Graham Gorrel's Friday On My Mind | OPINION

WHAT is it about the old political observation that NSW does not stand for Newcastle, Sydney and Wollongong about which Premier Gladys Berejiklian and her 25 Sydney-based Liberal MPs cannot grasp? The question is worth asking considering the Premier’s recent grandstanding decision to demolish two of Sydney’s major sports stadiums and rebuild them at a stated cost of $2 billion yet it would be a brave government supporter who would bet now the figure will not blow out substantially, as most of this government’s public works projects have.

The government’s projection does not include the western Sydney flagship project, rebuilding Parramatta stadium. Just how much the state’s major sports bodies but particularly Cricket Australia and Cricket NSW, NRL, rugby, soccer and AFL might contribute is anyone’s guess; not much is one suggestion.

The government’s obsession with Western Sydney has been mooted as the reason for the big sports spend but Lord Mayor, Clover Moore, scored a goal with her observation: “The government says our parks must pay their own way - but 20 million people visit the Moore and Centennial parklands every year, while Allianz Stadium is a sea of empty seats on game days, averaging just 40 per cent capacity across the NRL, Super Rugby and A League seasons”.

Moore also pointed out the government’s backflip and capitulation to the SCG Trust of which former West Connex chief, Tony Shepherd, and ex-Premier, Barry O’Farrell, are now directors as are former News Limited chief, John Hartigan and “The Parrot”, Allan Jones. Fairfax commentator, Jason Saulwick, aptly wrote: “Berijiklian has made the poohbahs and potentates of Sydney’s sports world very happy. In handing them $2.3 billion of our money, the Premier will allow the great … of Sydney’s hospitality lounges to drape themselves in the glory of sport, and the glory of their role in it, for years to come”.

An ALP supporter wrote: “I’m sure many people in NSW are dumbfounded to hear that this State Government is planning to replace Homebush’s Olympic stadium. Since the ($38 million) “Bridge to Nowhere” was built at Moore Park, queer decisions are the order of the day”.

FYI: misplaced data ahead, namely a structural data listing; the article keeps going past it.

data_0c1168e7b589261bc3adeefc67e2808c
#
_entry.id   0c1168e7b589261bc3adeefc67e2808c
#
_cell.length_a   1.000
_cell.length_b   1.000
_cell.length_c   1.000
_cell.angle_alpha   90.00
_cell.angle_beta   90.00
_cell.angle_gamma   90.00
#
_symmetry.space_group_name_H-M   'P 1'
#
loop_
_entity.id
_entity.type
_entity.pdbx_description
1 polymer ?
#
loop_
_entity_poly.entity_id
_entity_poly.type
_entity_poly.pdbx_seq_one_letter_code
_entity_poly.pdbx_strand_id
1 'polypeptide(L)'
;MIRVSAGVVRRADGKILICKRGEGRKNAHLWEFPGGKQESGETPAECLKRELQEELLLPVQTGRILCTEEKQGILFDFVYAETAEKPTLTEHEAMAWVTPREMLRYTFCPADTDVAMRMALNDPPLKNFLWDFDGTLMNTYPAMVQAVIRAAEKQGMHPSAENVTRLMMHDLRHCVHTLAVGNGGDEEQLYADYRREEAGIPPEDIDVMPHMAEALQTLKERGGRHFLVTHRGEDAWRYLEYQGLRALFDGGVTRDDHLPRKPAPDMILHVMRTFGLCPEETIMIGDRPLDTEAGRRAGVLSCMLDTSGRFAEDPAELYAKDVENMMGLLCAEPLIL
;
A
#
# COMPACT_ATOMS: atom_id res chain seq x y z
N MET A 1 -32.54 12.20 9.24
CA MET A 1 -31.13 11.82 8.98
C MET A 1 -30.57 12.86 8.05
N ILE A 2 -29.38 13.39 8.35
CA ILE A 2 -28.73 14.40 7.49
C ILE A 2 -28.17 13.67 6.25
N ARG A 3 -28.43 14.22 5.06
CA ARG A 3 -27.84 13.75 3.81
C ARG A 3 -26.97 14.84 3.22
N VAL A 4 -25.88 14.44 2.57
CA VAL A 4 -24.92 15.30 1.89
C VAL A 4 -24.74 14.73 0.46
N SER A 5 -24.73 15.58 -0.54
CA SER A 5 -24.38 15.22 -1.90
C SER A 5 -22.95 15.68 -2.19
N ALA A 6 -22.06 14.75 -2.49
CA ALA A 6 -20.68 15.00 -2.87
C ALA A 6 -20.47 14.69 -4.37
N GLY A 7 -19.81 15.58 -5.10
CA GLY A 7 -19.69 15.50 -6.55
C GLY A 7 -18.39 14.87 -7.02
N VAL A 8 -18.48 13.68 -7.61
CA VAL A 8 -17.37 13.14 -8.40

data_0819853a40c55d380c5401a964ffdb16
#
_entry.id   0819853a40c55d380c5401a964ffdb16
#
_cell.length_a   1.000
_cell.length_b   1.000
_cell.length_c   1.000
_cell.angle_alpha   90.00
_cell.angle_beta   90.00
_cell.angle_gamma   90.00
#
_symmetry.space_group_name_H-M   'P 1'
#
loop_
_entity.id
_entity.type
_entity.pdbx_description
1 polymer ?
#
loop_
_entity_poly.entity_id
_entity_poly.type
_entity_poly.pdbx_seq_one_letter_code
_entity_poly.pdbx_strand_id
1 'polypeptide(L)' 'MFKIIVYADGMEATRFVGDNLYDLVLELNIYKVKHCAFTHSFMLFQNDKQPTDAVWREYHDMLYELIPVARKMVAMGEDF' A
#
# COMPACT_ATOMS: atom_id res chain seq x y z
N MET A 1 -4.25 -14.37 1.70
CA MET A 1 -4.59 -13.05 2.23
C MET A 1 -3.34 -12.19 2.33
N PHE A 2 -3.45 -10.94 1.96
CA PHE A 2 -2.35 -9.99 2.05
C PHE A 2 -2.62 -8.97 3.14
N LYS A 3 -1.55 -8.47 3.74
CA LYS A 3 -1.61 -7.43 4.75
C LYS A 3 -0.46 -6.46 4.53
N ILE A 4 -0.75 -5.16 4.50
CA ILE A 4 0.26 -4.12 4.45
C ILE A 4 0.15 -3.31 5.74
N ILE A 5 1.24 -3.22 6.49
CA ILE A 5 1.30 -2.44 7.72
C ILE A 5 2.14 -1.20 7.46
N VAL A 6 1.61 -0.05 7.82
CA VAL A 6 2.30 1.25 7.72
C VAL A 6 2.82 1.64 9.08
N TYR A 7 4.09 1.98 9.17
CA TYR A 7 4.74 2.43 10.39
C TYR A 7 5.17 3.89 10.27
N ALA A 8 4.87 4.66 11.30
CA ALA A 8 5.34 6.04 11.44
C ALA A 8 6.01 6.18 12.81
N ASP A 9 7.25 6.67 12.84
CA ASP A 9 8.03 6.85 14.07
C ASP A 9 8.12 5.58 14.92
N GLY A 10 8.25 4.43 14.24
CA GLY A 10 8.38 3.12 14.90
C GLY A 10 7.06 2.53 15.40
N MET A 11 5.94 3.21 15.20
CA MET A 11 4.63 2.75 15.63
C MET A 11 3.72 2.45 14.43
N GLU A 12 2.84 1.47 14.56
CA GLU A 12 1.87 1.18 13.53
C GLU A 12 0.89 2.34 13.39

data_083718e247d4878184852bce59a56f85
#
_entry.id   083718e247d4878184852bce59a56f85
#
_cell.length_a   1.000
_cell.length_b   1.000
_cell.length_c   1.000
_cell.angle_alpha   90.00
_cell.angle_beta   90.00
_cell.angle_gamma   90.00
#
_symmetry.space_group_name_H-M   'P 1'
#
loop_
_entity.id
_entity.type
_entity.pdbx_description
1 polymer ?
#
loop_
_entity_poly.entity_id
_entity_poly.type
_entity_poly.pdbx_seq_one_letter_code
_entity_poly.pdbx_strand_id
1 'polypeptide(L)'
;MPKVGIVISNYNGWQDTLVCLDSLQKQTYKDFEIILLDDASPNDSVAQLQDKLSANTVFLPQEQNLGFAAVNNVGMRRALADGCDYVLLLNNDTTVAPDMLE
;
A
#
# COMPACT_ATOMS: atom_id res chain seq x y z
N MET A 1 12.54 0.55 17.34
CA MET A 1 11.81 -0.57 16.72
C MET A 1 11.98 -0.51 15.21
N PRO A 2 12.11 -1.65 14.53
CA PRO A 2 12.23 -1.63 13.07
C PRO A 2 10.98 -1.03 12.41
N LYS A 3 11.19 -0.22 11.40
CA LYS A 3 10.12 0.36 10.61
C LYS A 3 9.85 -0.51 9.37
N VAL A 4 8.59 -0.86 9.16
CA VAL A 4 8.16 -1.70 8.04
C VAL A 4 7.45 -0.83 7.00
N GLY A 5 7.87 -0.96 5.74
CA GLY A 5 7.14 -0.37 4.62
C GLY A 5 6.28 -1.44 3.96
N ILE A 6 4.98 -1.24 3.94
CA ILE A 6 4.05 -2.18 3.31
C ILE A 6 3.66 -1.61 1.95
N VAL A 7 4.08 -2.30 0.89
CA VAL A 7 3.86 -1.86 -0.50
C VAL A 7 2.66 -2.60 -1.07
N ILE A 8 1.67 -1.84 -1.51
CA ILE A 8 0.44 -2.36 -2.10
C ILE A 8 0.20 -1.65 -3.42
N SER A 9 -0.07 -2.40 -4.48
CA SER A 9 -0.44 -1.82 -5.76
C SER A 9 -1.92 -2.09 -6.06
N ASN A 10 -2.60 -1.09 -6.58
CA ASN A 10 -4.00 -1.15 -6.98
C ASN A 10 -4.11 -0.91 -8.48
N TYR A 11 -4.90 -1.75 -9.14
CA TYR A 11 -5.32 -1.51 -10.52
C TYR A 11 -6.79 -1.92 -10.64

What might be a more useful exercise for all our State politicians is to draw up a program to provide funding for stadiums in country cities to provide venues to a standard that would allow more major sports events and matches on a regular basis. It’s called decentralisation, Premier!

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ROTARY colleague, David Payne, owner of Wagga’s Gateway Bookshop, wrote to the column: “I was interested to read in the DA (November 18, 2017) of the late Wal Fife’s friendship with former PM, Gough Whitlam; another reminder  that politics was conducted differently in the past, and we have all been the losers from these changes in the last 30 years”. The turbulent events of more recent times, especially those within individual parties, more so on the conservative side, are unlikely to change until grass roots political supporters tell factional leaders and party bosses that they will decide who gets pre-selection, not them.

So, full marks to the Greens and welcome to its newest Senator, WA’s Jordon Steele-John, 23, the youngest ever senator, and currently the youngest MP in the Parliament. He has mild cerebral palsy and uses a wheelchair. This is not a case of youth for youth’s sake; more a message to the major parties to clean out the dead wood. 

GRAHAM GORREL, www.dailyadvertiser.com.au